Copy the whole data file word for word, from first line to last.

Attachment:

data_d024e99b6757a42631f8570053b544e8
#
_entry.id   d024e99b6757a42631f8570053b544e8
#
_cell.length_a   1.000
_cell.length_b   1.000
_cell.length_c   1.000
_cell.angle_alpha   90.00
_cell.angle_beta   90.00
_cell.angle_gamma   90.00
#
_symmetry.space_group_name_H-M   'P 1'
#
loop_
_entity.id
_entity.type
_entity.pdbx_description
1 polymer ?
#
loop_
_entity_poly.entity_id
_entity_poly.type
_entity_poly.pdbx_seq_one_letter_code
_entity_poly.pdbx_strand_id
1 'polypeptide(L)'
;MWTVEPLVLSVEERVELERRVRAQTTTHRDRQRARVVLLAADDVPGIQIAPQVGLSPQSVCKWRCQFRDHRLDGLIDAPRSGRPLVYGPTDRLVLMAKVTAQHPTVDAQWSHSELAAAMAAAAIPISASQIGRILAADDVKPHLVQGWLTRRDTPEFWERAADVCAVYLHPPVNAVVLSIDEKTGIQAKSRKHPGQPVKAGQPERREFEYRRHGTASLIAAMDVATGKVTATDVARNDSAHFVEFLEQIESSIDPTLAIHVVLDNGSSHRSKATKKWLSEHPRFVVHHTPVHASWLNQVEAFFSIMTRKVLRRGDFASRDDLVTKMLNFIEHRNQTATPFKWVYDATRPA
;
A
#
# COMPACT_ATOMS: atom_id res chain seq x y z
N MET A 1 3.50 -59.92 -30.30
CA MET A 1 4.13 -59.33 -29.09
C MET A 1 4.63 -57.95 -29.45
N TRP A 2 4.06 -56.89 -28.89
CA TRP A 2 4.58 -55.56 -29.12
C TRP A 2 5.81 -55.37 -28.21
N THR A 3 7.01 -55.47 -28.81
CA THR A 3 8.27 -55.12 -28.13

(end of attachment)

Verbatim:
data_d024e99b6757a42631f8570053b544e8
#
_entry.id   d024e99b6757a42631f8570053b544e8
#
_cell.length_a   1.000
_cell.length_b   1.000
_cell.length_c   1.000
_cell.angle_alpha   90.00
_cell.angle_beta   90.00
_cell.angle_gamma   90.00
#
_symmetry.space_group_name_H-M   'P 1'
#
loop_
_entity.id
_entity.type
_entity.pdbx_description
1 polymer ?
#
loop_
_entity_poly.entity_id
_entity_poly.type
_entity_poly.pdbx_seq_one_letter_code
_entity_poly.pdbx_strand_id
1 'polypeptide(L)'
;MWTVEPLVLSVEERVELERRVRAQTTTHRDRQRARVVLLAADDVPGIQIAPQVGLSPQSVCKWRCQFRDHRLDGLIDAPRSGRPLVYGPTDRLVLMAKVTAQHPTVDAQWSHSELAAAMAAAAIPISASQIGRILAADDVKPHLVQGWLTRRDTPEFWERAADVCAVYLHPPVNAVVLSIDEKTGIQAKSRKHPGQPVKAGQPERREFEYRRHGTASLIAAMDVATGKVTATDVARNDSAHFVEFLEQIESSIDPTLAIHVVLDNGSSHRSKATKKWLSEHPRFVVHHTPVHASWLNQVEAFFSIMTRKVLRRGDFASRDDLVTKMLNFIEHRNQTATPFKWVYDATRPA
;
A
#
# COMPACT_ATOMS: atom_id res chain seq x y z
N MET A 1 3.50 -59.92 -30.30
CA MET A 1 4.13 -59.33 -29.09
C MET A 1 4.63 -57.95 -29.45
N TRP A 2 4.06 -56.89 -28.89
CA TRP A 2 4.58 -55.56 -29.12
C TRP A 2 5.81 -55.37 -28.21
N THR A 3 7.01 -55.47 -28.81
CA THR A 3 8.27 -55.12 -28.13